1. By James Van Damme on June 7, 2013 at 10:14 am

    Too many politicians and industrialists have an alcohol problem now. We need to get going on butanol from switchgrass, and stop burning corn.

    • By Frank B. on June 7, 2013 at 10:46 am

      Uhhh. Butanol is an alcohol too, just like ethanol.

      • By James Van Damme on June 7, 2013 at 1:26 pm

        Yeah, but not made from stuff we eat. And more like gasoline.

        • By Moiety on June 11, 2013 at 7:49 am

          Actually that is not correct. The most advanced projects in my opinion are still at the stage of using food as feed stocks. Not only that but I suspect that companies like Cobalt are targeting the chemical market rather than the fuel market due to the much high price available for butanol.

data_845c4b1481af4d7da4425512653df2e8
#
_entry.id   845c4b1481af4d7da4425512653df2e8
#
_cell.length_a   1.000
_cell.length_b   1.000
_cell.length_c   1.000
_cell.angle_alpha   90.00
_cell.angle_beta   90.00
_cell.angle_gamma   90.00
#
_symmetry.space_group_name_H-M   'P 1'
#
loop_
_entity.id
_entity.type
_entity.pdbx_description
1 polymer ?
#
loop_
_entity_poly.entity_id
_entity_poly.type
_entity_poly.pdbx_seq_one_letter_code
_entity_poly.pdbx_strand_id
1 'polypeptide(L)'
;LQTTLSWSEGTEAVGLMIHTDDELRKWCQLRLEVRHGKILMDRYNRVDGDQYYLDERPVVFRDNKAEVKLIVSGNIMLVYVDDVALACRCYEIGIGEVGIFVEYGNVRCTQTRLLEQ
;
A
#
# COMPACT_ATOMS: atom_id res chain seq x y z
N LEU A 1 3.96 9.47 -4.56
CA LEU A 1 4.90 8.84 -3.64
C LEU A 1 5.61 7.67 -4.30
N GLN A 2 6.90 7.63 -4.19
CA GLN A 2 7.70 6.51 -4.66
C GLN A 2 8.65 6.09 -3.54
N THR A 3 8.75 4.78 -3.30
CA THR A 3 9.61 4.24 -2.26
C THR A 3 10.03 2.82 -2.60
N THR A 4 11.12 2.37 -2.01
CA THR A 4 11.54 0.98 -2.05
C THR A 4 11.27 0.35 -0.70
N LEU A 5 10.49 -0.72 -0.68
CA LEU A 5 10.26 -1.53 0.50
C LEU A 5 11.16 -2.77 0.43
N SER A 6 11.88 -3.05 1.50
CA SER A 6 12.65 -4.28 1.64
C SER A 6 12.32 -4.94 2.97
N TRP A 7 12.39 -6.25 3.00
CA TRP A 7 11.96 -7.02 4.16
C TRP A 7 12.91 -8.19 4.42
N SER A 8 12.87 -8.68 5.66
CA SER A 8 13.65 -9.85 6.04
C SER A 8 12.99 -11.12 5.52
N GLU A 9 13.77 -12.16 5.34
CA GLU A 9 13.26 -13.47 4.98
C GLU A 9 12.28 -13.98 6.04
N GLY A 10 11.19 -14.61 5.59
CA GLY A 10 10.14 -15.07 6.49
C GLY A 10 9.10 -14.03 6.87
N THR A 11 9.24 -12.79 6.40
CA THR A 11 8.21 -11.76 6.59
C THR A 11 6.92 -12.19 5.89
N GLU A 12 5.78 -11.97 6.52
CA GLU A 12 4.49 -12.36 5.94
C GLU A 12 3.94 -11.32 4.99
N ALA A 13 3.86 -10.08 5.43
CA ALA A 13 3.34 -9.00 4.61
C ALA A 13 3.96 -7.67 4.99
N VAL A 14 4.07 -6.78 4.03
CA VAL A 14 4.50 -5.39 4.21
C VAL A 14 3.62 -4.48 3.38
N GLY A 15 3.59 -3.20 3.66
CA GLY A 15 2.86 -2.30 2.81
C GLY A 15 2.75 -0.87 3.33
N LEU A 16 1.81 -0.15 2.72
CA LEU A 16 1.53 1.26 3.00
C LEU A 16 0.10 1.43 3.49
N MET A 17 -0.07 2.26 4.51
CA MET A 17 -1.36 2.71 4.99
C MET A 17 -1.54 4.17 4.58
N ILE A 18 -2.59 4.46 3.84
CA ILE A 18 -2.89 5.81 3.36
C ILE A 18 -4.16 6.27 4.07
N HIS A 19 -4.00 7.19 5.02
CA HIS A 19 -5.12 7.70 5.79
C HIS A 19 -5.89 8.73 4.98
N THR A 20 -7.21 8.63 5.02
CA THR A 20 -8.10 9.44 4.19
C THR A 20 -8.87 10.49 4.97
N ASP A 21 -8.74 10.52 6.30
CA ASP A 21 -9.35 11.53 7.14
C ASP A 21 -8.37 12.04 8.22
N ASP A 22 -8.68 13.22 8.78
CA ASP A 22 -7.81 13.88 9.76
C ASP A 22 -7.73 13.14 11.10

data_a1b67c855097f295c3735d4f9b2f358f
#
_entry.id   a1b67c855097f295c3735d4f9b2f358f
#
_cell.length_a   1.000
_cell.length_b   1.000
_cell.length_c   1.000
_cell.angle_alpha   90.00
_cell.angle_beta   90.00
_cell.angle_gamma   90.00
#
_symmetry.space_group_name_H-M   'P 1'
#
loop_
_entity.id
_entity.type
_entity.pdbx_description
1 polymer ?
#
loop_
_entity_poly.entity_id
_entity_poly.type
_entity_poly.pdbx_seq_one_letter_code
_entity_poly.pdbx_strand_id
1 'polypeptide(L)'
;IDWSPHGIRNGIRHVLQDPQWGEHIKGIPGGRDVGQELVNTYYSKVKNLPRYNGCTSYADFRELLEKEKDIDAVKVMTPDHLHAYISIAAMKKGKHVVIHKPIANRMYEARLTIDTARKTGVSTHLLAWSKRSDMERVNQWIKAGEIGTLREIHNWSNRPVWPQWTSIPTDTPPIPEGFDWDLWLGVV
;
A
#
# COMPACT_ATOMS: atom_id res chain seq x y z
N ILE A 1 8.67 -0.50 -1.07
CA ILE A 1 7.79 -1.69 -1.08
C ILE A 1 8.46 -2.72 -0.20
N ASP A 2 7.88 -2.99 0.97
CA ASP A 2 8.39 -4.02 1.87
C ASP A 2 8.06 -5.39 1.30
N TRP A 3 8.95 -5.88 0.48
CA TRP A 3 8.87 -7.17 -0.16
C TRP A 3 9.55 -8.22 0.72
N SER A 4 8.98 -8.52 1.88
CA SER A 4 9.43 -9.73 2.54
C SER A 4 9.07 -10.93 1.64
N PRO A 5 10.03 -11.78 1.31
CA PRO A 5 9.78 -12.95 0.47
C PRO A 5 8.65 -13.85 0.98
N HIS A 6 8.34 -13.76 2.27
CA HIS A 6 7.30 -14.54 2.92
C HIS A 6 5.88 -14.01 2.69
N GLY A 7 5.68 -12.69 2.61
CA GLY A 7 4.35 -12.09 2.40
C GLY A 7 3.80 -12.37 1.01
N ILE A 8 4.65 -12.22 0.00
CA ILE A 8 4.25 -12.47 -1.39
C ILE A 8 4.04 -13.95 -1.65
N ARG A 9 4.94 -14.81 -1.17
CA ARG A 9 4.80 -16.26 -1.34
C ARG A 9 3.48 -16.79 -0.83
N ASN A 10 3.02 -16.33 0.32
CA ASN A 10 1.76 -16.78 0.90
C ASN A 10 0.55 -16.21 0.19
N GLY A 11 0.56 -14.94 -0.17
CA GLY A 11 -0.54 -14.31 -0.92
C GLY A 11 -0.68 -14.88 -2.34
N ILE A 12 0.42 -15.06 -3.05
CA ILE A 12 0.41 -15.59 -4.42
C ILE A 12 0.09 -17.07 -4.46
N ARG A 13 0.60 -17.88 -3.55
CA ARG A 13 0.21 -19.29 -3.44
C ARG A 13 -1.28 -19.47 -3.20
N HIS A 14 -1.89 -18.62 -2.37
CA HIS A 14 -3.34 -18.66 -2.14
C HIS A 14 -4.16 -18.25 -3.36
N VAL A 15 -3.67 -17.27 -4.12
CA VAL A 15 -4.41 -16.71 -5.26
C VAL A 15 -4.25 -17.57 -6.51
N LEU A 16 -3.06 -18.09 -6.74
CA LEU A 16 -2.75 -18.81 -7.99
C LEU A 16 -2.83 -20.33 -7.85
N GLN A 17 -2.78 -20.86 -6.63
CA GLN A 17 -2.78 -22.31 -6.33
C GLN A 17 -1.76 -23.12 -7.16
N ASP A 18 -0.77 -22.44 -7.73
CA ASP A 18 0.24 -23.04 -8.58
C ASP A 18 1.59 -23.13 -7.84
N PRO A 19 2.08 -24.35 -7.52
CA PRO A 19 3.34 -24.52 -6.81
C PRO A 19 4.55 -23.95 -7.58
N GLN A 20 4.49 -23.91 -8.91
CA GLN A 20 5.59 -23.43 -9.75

The issue with n-butanol is that current methods produce a very dilute fermentation mixture and this can only increase to a certain amount due to toxicity. Thus a lot of energy is required to get a pure product. Some shortcuts are maybe avaialble but these are not game changing in nature (see *).
          Some other companies like Gevo are getting around this by producing isobutanol (less toxic) but they are currently in a fight with Butamax. Robert Rapier worked as a butanol engineer in the past and has a post on the subject of butanol.

          *Control of the Heterogeneous Azeotropic n-Butanol/Water Distillation System, Luyben (2008)

  2. By Tom G. on June 7, 2013 at 1:24 pm